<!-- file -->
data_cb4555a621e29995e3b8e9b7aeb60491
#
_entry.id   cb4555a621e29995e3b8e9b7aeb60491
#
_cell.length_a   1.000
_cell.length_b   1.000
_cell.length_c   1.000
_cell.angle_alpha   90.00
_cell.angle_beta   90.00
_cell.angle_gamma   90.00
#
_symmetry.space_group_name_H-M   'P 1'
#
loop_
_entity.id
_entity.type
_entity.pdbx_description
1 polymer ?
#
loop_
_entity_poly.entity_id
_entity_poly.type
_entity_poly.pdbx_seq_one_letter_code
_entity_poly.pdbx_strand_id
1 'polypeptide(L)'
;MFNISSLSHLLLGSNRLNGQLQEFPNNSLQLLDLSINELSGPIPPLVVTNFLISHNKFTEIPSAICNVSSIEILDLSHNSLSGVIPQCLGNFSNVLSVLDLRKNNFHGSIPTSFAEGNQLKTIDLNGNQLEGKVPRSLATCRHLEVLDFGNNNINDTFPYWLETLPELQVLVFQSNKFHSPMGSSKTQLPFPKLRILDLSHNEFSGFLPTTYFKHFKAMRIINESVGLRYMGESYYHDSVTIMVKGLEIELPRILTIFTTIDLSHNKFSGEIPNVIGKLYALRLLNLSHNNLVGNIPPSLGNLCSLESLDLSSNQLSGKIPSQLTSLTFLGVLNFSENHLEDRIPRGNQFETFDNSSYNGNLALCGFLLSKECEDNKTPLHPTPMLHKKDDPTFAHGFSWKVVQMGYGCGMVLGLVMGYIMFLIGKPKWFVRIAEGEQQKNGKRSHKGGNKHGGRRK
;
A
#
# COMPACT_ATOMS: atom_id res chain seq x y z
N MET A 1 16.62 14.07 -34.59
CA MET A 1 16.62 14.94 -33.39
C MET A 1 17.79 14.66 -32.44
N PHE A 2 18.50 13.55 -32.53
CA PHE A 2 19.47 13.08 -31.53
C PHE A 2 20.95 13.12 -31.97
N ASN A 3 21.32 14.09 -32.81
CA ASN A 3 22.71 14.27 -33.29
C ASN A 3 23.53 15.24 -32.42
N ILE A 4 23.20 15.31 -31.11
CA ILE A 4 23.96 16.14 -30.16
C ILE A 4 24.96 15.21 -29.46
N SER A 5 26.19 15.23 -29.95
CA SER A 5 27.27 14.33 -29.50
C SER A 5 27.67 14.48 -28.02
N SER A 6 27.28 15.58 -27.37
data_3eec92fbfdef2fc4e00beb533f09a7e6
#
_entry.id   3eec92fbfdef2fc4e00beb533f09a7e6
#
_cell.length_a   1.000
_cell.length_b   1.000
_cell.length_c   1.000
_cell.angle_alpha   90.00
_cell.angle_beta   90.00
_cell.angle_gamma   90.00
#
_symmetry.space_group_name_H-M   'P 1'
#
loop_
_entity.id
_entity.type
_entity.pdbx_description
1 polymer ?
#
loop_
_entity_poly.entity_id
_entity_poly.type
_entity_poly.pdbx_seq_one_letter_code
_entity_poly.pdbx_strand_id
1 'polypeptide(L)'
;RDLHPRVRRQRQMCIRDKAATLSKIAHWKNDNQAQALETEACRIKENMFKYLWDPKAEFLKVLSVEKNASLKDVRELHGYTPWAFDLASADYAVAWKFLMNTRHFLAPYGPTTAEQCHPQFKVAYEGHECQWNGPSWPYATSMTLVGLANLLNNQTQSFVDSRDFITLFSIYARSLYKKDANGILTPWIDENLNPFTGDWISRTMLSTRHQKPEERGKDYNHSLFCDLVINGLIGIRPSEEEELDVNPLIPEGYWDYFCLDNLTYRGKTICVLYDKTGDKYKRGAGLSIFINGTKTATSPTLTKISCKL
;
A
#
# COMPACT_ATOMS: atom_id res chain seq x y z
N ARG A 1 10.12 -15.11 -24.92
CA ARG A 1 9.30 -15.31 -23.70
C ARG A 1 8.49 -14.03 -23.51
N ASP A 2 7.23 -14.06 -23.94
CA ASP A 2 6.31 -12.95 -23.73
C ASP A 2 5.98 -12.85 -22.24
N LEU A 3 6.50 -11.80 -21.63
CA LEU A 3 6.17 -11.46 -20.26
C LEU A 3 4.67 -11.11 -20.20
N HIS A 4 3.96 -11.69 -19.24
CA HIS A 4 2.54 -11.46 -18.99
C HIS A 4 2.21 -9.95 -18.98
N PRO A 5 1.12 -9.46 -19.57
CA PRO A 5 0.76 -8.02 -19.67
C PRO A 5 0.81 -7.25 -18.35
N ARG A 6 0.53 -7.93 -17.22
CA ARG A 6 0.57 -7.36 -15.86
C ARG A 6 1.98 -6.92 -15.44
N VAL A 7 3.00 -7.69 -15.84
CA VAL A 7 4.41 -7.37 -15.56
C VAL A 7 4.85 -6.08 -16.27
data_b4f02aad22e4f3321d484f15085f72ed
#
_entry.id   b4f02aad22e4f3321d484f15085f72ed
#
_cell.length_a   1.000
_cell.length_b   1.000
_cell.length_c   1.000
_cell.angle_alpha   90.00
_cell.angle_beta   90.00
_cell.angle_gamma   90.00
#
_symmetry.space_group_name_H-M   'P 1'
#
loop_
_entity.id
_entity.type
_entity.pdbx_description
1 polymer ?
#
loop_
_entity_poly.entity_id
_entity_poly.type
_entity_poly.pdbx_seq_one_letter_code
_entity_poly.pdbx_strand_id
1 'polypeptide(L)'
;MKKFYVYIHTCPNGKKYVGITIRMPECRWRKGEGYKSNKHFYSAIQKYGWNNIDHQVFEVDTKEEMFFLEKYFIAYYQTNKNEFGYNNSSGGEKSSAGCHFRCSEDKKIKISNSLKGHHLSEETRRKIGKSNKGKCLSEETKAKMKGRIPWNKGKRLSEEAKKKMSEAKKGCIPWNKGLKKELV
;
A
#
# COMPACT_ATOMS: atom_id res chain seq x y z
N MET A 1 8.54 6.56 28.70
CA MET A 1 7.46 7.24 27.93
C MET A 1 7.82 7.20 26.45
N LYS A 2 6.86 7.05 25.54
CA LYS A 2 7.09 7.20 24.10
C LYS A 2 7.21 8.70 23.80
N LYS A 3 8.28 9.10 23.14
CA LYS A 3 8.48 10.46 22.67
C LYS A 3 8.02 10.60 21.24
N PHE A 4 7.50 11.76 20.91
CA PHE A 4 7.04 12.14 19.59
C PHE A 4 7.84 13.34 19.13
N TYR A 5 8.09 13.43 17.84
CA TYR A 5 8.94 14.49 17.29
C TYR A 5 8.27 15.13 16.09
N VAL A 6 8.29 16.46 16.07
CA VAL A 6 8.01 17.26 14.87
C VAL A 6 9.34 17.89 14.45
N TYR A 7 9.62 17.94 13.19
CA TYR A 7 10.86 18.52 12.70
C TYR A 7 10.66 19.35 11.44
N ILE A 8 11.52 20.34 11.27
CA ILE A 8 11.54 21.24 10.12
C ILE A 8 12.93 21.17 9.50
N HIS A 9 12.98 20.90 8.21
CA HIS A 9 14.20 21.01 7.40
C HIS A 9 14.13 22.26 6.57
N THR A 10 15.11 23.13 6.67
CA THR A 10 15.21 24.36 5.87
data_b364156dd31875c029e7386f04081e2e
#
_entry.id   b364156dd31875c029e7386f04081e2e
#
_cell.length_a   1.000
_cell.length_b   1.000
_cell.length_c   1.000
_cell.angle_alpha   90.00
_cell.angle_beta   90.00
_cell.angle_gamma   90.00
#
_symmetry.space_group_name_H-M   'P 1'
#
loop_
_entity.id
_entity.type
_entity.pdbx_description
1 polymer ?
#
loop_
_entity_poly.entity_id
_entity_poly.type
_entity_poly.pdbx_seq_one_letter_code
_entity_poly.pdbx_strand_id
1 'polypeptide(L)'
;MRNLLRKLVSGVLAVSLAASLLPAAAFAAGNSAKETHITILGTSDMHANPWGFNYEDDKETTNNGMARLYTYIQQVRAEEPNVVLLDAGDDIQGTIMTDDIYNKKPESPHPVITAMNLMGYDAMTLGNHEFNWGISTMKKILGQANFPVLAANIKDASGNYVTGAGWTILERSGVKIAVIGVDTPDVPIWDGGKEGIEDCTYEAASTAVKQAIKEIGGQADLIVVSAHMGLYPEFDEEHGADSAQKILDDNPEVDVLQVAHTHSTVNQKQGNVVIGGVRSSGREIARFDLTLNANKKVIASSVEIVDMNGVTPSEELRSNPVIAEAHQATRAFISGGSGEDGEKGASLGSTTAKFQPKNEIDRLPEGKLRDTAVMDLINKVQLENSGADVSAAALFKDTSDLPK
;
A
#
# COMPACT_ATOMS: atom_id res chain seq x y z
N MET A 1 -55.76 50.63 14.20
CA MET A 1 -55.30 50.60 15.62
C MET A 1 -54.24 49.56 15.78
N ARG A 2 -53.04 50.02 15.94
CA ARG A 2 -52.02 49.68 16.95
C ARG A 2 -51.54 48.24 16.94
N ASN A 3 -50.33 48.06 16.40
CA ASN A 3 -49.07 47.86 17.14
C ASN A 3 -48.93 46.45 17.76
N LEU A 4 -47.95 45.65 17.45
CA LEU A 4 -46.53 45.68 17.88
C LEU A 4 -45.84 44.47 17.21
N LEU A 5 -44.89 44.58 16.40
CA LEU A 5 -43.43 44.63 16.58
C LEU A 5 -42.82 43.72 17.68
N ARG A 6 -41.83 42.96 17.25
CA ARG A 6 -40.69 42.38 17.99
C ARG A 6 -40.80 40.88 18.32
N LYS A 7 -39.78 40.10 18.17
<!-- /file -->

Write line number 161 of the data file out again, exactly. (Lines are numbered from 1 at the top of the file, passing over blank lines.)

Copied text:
_cell.length_a   1.000